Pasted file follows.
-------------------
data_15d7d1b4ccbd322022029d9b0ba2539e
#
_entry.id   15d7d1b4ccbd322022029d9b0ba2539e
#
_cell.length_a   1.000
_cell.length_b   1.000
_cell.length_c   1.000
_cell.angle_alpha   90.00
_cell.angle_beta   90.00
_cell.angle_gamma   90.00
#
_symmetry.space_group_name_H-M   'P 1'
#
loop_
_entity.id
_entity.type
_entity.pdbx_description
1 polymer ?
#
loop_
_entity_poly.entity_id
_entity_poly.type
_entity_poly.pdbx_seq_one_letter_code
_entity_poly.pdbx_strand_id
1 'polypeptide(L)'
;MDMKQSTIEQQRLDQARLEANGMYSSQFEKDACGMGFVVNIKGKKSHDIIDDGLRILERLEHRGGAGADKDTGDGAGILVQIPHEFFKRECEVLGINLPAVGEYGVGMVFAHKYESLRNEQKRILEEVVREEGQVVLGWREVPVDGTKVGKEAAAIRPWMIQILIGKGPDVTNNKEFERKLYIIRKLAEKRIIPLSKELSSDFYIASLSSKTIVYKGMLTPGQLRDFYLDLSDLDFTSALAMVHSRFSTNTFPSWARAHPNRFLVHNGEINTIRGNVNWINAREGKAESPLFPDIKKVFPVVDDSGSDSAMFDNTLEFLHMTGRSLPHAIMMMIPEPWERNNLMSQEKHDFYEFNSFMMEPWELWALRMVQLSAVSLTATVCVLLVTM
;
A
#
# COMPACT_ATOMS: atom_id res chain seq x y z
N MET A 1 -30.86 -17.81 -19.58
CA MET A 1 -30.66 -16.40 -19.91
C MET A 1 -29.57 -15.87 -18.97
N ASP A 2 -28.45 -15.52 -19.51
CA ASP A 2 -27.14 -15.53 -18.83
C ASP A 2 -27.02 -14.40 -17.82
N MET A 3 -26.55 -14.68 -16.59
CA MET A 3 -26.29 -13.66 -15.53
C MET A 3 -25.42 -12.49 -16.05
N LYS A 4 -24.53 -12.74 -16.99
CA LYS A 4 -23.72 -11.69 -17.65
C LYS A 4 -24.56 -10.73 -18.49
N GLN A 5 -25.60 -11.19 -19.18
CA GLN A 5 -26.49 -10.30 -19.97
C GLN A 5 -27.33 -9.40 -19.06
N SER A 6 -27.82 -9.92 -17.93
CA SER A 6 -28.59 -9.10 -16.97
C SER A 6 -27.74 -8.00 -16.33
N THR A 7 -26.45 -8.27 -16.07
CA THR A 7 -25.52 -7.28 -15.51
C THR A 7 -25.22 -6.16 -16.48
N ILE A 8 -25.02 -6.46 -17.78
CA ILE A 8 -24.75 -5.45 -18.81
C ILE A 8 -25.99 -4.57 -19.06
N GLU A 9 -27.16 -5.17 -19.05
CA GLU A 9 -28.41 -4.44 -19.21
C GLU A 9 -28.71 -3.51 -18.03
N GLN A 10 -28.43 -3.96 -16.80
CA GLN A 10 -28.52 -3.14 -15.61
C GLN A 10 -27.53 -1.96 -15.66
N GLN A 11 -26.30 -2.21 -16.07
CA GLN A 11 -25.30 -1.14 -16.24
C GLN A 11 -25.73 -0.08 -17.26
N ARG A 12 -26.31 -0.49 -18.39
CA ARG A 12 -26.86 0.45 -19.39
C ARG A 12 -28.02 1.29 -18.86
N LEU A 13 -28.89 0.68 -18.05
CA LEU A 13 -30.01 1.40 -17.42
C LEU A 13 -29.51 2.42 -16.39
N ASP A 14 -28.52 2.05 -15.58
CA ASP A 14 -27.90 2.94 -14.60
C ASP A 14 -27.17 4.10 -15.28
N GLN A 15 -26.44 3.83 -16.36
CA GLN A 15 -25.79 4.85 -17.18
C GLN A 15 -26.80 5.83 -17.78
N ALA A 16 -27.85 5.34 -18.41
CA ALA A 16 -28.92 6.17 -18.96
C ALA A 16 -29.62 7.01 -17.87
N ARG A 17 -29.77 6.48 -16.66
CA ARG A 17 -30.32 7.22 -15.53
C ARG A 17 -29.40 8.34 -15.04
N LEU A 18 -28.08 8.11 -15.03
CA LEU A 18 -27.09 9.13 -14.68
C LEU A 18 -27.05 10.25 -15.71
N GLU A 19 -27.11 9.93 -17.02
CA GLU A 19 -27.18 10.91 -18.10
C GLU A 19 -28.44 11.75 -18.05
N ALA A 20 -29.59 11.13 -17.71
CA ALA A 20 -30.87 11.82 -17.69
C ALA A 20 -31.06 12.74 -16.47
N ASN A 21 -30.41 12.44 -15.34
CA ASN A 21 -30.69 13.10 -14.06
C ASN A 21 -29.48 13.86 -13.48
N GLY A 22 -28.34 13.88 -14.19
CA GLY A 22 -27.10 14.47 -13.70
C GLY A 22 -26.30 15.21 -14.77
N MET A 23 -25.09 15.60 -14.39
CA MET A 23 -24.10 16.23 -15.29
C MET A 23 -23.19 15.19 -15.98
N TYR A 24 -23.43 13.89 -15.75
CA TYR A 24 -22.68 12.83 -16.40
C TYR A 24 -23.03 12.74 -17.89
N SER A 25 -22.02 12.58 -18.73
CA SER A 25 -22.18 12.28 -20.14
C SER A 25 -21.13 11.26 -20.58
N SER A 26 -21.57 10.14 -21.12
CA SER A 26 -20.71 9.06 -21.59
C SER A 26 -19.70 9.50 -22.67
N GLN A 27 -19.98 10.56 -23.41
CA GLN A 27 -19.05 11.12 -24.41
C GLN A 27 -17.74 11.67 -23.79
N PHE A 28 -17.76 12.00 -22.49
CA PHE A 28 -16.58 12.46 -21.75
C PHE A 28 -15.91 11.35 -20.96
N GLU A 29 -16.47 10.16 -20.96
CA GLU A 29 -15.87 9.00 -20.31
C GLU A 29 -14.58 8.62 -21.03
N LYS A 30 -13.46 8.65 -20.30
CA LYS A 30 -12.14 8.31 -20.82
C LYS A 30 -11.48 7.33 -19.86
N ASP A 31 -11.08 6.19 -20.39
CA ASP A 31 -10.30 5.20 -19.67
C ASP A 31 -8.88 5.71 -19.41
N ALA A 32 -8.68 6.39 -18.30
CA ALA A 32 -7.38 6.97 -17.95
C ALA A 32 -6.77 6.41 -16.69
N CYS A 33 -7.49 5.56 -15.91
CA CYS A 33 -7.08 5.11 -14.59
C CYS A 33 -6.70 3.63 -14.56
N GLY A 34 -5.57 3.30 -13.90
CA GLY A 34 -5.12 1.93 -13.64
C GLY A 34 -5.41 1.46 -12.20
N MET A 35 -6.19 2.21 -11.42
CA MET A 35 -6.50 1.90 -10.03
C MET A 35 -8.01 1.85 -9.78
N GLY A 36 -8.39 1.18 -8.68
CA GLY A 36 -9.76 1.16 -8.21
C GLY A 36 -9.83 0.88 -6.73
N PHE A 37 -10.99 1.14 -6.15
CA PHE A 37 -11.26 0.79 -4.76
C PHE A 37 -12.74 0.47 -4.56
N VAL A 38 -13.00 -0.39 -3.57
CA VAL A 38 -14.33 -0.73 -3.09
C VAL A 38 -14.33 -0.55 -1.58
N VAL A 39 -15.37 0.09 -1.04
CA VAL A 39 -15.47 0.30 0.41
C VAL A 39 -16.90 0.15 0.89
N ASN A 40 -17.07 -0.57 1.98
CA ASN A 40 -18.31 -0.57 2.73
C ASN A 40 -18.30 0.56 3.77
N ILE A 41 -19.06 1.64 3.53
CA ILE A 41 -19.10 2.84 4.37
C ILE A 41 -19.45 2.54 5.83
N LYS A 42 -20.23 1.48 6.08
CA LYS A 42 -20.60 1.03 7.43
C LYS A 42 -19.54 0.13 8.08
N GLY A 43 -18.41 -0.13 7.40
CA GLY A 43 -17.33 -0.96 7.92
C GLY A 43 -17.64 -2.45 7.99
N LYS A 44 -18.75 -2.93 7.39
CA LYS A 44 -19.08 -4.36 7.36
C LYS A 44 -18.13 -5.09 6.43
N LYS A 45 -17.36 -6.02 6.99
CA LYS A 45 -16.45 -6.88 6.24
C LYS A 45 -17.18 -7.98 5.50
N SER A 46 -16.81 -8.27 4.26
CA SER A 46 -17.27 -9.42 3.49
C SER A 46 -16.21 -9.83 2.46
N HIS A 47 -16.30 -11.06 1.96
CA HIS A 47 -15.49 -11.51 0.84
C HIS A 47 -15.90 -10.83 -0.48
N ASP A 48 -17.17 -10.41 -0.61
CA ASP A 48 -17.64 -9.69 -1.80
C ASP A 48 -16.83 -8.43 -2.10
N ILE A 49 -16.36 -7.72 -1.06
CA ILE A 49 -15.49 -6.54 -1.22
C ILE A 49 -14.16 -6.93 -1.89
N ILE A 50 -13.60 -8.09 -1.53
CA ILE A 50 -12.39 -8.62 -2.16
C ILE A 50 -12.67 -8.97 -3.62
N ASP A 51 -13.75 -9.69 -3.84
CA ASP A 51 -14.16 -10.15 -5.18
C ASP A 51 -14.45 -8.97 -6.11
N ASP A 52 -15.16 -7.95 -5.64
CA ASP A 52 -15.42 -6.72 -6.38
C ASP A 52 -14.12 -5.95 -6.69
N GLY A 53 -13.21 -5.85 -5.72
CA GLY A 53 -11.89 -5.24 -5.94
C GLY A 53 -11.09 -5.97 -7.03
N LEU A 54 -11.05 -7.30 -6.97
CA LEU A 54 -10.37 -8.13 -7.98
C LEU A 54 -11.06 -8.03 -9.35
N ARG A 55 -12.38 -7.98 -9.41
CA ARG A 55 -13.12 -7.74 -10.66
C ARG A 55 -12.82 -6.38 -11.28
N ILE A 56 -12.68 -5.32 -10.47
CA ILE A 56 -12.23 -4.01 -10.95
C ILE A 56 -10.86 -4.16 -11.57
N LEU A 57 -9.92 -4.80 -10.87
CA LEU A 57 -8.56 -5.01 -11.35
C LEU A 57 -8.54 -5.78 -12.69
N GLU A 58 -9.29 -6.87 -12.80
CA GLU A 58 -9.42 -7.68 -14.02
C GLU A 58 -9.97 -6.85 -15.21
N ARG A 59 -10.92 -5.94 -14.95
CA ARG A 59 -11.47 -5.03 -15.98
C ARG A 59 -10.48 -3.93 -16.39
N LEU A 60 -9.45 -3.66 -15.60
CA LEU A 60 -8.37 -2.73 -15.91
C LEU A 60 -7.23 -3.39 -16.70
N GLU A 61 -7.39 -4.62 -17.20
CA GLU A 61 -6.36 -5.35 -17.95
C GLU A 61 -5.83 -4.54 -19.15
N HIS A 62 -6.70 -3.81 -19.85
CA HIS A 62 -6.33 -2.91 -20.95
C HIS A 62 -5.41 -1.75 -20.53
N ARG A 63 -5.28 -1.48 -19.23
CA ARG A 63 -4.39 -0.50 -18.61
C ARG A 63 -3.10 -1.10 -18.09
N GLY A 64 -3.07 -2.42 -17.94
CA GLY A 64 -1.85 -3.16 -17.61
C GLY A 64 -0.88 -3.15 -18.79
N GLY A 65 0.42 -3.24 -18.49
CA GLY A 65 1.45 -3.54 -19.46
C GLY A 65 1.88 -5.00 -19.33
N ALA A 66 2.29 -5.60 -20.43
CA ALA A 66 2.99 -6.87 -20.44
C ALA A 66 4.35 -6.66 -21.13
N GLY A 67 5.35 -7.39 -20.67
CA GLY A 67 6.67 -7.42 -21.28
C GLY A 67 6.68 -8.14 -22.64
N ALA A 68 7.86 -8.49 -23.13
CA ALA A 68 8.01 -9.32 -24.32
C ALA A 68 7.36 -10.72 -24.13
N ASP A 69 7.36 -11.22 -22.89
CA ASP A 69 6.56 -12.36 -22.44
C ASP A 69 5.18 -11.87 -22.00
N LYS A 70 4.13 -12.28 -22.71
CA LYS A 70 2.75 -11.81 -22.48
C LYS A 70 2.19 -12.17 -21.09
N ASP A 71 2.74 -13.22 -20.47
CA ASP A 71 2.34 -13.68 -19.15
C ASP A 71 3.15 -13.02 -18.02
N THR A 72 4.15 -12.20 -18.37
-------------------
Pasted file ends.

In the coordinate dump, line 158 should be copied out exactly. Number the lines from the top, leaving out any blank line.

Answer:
CA GLY A 43 -17.33 -0.96 7.92